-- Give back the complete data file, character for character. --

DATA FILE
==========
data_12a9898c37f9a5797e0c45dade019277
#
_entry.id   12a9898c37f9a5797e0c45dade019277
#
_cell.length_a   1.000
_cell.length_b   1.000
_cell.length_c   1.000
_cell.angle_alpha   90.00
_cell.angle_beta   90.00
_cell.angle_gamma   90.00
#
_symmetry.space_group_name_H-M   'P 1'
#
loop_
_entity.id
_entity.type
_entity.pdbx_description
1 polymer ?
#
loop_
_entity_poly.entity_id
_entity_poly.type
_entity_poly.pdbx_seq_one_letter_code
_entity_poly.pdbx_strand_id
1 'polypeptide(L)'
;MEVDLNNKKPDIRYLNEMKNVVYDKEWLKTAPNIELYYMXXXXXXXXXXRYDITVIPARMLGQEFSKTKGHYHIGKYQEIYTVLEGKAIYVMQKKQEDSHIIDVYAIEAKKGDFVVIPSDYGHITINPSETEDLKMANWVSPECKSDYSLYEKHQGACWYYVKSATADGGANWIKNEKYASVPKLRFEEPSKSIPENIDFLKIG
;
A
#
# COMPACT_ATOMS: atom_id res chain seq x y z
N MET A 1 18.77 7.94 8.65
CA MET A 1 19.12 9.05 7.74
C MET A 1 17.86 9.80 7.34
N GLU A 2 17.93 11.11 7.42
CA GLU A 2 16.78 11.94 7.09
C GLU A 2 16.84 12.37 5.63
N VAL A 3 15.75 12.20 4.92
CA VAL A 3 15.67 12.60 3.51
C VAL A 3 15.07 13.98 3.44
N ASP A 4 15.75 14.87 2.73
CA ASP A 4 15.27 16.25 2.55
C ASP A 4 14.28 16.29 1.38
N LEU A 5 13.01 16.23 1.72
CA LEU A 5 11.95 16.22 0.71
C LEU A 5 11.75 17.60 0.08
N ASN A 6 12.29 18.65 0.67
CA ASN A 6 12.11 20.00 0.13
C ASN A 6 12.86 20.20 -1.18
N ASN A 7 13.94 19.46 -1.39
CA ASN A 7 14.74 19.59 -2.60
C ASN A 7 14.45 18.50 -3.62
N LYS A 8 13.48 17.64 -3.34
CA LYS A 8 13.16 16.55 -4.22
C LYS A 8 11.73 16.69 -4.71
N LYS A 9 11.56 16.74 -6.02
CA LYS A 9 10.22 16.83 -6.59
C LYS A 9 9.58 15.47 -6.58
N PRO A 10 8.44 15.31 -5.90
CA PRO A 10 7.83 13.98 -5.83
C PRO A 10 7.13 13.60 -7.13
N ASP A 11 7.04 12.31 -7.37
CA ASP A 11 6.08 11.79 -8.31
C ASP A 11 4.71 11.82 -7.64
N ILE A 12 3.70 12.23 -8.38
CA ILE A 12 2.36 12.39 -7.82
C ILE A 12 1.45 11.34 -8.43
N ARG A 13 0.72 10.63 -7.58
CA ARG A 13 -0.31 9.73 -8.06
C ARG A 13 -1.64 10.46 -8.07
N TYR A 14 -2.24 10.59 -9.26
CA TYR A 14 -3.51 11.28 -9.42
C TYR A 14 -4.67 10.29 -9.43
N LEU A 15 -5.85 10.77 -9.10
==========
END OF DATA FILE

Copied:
data_12a9898c37f9a5797e0c45dade019277
#
_entry.id   12a9898c37f9a5797e0c45dade019277
#
_cell.length_a   1.000
_cell.length_b   1.000
_cell.length_c   1.000
_cell.angle_alpha   90.00
_cell.angle_beta   90.00
_cell.angle_gamma   90.00
#
_symmetry.space_group_name_H-M   'P 1'
#
loop_
_entity.id
_entity.type
_entity.pdbx_description
1 polymer ?
#
loop_
_entity_poly.entity_id
_entity_poly.type
_entity_poly.pdbx_seq_one_letter_code
_entity_poly.pdbx_strand_id
1 'polypeptide(L)'
;MEVDLNNKKPDIRYLNEMKNVVYDKEWLKTAPNIELYYMXXXXXXXXXXRYDITVIPARMLGQEFSKTKGHYHIGKYQEIYTVLEGKAIYVMQKKQEDSHIIDVYAIEAKKGDFVVIPSDYGHITINPSETEDLKMANWVSPECKSDYSLYEKHQGACWYYVKSATADGGANWIKNEKYASVPKLRFEEPSKSIPENIDFLKIG
;
A
#
# COMPACT_ATOMS: atom_id res chain seq x y z
N MET A 1 18.77 7.94 8.65
CA MET A 1 19.12 9.05 7.74
C MET A 1 17.86 9.80 7.34
N GLU A 2 17.93 11.11 7.42
CA GLU A 2 16.78 11.94 7.09
C GLU A 2 16.84 12.37 5.63
N VAL A 3 15.75 12.20 4.92
CA VAL A 3 15.67 12.60 3.51
C VAL A 3 15.07 13.98 3.44
N ASP A 4 15.75 14.87 2.73
CA ASP A 4 15.27 16.25 2.55
C ASP A 4 14.28 16.29 1.38
N LEU A 5 13.01 16.23 1.72
CA LEU A 5 11.95 16.22 0.71
C LEU A 5 11.75 17.60 0.08
N ASN A 6 12.29 18.65 0.67
CA ASN A 6 12.11 20.00 0.13
C ASN A 6 12.86 20.20 -1.18
N ASN A 7 13.94 19.46 -1.39
CA ASN A 7 14.74 19.59 -2.60
C ASN A 7 14.45 18.50 -3.62
N LYS A 8 13.48 17.64 -3.34
CA LYS A 8 13.16 16.55 -4.22
C LYS A 8 11.73 16.69 -4.71
N LYS A 9 11.56 16.74 -6.02
CA LYS A 9 10.22 16.83 -6.59
C LYS A 9 9.58 15.47 -6.58
N PRO A 10 8.44 15.31 -5.90
CA PRO A 10 7.83 13.98 -5.83
C PRO A 10 7.13 13.60 -7.13
N ASP A 11 7.04 12.31 -7.37
CA ASP A 11 6.08 11.79 -8.31
C ASP A 11 4.71 11.82 -7.64
N ILE A 12 3.70 12.23 -8.38
CA ILE A 12 2.36 12.39 -7.82
C ILE A 12 1.45 11.34 -8.43
N ARG A 13 0.72 10.63 -7.58
CA ARG A 13 -0.31 9.73 -8.06
C ARG A 13 -1.64 10.46 -8.07
N TYR A 14 -2.24 10.59 -9.26
CA TYR A 14 -3.51 11.28 -9.42
C TYR A 14 -4.67 10.29 -9.43
N LEU A 15 -5.85 10.77 -9.10